Germany's Merkel to visit Greece next week

Associated Press
FILE - In this Aug. 24 2012 file picture  German Chancellor Angela Merkel, left, talks to Prime Minister of Greece Antonis Samaras, during a welcome ceremony at the chancellery in Berlin, Germany.  Germany's Chancellor Angela Merkel is to visit Greece next week as Athens works to convince its creditors to pay the next installment of its bailout package. Merkel's spokesman, Steffen Seibert, said the chancellor will meet Prime Minister Antonis Samaras in Athens on Tuesday.  Seibert said Friday Oct. 5, 2012  that Merkel's visit follows an invitation that Samaras made when he visited Berlin in August.  (AP Photo/dapd/Maja Hitij)
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FILE - In this Aug. 24 2012 file picture German Chancellor Angela Merkel, left, talks to Prime Minister of Greece Antonis Samaras, during a welcome ceremony at the chancellery in Berlin, Germany. Germany's Chancellor Angela Merkel is to visit Greece next week as Athens works to convince its creditors to pay the next installment of its bailout package. Merkel's spokesman, Steffen Seibert, said the chancellor will meet Prime Minister Antonis Samaras in Athens on Tuesday. Seibert said Friday Oct. 5, 2012 that Merkel's visit follows an invitation that Samaras made when he visited Berlin in August. (AP Photo/dapd/Maja Hitij)

BERLIN (AP) — German Chancellor Angela Merkel will travel to Greece next week for the first time since the debt crisis erupted to meet the country's prime minister — who warned Friday that Athens will run out of money at the end of November if it doesn't receive the next part of its bailout loans.

Because Germany has been instrumental in pushing Greece to make austerity cuts in exchange for its bailout loans, Merkel has routinely been the object of anger at public protests in Athens. Her photograph has been manipulated by Greek newspapers to look like a Nazi officer and a prisoner at Guantanamo Bay.

Greek Prime Minister Antonis Samaras said Merkel's visit on Tuesday was good news. "We will receive her as befits the leader of a great power and a friendly country," he told reporters in Athens.

But Greece's main labor unions were swift to call a protest rally outside Parliament on Tuesday against "the neoliberal policies of Mrs. Merkel and the European Union's core leadership," and a three-hour work stoppage in Athens to facilitate participation.

The unions said in a statement that "workers, pensioners and unemployed people can take no more of the European Union's punitive policies."

A populist conservative party that came fourth in Greece's June national elections said it would stage a protest outside the German Embassy in Athens on Tuesday evening.

Merkel's spokesman, Steffen Seibert, was at pains to portray the trip, her first since July 2007, as "a normal visit." It follows an invitation that Samaras made when he visited Berlin in August.

Seibert underlined Germany's message that it wants Greece to stay in the euro bloc — but that the Greeks also must push ahead with their painful reforms. Since Greece received its first bailout in May 2010, it has repeatedly slashed incomes, hiked taxes and raised retirement ages.

"We want to help Greece to stabilize itself in the eurozone. We are doing that by contributing massively to the rescue programs that are supposed to help get Greece out of the crisis," Seibert said.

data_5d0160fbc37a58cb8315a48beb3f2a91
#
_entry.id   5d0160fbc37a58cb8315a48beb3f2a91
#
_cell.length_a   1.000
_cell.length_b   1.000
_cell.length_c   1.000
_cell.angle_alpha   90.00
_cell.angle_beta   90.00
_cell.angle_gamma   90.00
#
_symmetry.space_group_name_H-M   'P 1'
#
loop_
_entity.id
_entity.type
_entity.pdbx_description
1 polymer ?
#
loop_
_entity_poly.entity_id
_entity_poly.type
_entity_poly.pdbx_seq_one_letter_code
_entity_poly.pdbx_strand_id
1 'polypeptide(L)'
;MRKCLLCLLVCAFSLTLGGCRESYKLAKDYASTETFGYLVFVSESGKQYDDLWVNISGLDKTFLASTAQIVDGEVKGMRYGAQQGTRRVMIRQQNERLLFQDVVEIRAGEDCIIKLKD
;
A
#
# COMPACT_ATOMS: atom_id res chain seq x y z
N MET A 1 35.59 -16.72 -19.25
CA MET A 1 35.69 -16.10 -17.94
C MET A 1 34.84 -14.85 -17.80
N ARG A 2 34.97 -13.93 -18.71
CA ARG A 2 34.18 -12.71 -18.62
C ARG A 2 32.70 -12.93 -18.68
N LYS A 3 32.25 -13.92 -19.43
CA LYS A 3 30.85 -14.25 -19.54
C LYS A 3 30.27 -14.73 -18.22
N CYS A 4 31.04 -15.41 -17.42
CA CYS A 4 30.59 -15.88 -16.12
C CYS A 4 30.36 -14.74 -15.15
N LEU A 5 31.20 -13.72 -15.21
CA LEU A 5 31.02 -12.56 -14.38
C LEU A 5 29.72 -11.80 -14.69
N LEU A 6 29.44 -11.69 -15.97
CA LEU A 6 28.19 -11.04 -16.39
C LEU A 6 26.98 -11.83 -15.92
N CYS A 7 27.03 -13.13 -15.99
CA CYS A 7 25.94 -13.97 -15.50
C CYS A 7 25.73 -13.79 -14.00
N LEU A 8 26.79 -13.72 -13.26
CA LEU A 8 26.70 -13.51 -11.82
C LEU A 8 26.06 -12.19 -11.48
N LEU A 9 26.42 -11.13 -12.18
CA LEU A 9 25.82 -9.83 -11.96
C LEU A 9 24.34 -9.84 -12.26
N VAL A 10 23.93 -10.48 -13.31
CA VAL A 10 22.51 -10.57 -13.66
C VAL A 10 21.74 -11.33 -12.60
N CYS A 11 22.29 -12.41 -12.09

"This will only be possible with major efforts on the part of the Greeks — we see that there is increased reforming zeal under the Samaras government and we want to support that."

Merkel has been noncommittal on Greece's hopes of getting more time to enact reforms and repay its loans, but has rejected talk from some in her center-right coalition about a possible Greek exit from the 17-nation euro.

Officials from the European Commission, International Monetary Fund and European Central Bank — the so-called "troika" — are currently in Greece assessing the country's progress in fulfilling the terms for receiving aid.

If their report doesn't clear the way for the payment of the next €31 billion ($40 billion) tranche of the country's bailout, Greece could be forced to default on its debts and perhaps leave the euro. It's unclear when a decision will come.

Asked in an interview with German business daily Handelsblatt how long Greece can hold out without that payment, Samaras was quoted as saying: "Until the end of November. Then the till will be empty."

Samaras said he's confident that the money will arrive on time, though he conceded that there are difficulties in negotiations with the troika.

"The troika is demanding above all further cuts to pensions and wages. That is very difficult, because we are already bleeding," he said. "The existing cuts already go to the bone. We are at the limit of what we can expect of our population."

Greece is caught in a deep recession, and has unemployment of nearly 25 percent. On Friday, the country's statistical authority said the economic contraction in 2010 and 2011 was even worse than earlier thought. It said the economy contracted by 4.9 percent in 2010, compared to a previous estimate of 3.5 percent, and 7.1 percent in 2011, instead of 6.9 percent.

The revision is expected to push up the country's debt as a proportion of annual economic output.

The conservative Samaras leads a three-party coalition government that was put together after two elections earlier this year.

"People know that this government means Greece's last chance," the prime minister was quoted as saying. "We will make it. If we fail, chaos awaits us."

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Derek Gatopoulos and Nicholas Paphitis in Athens contributed to this report.

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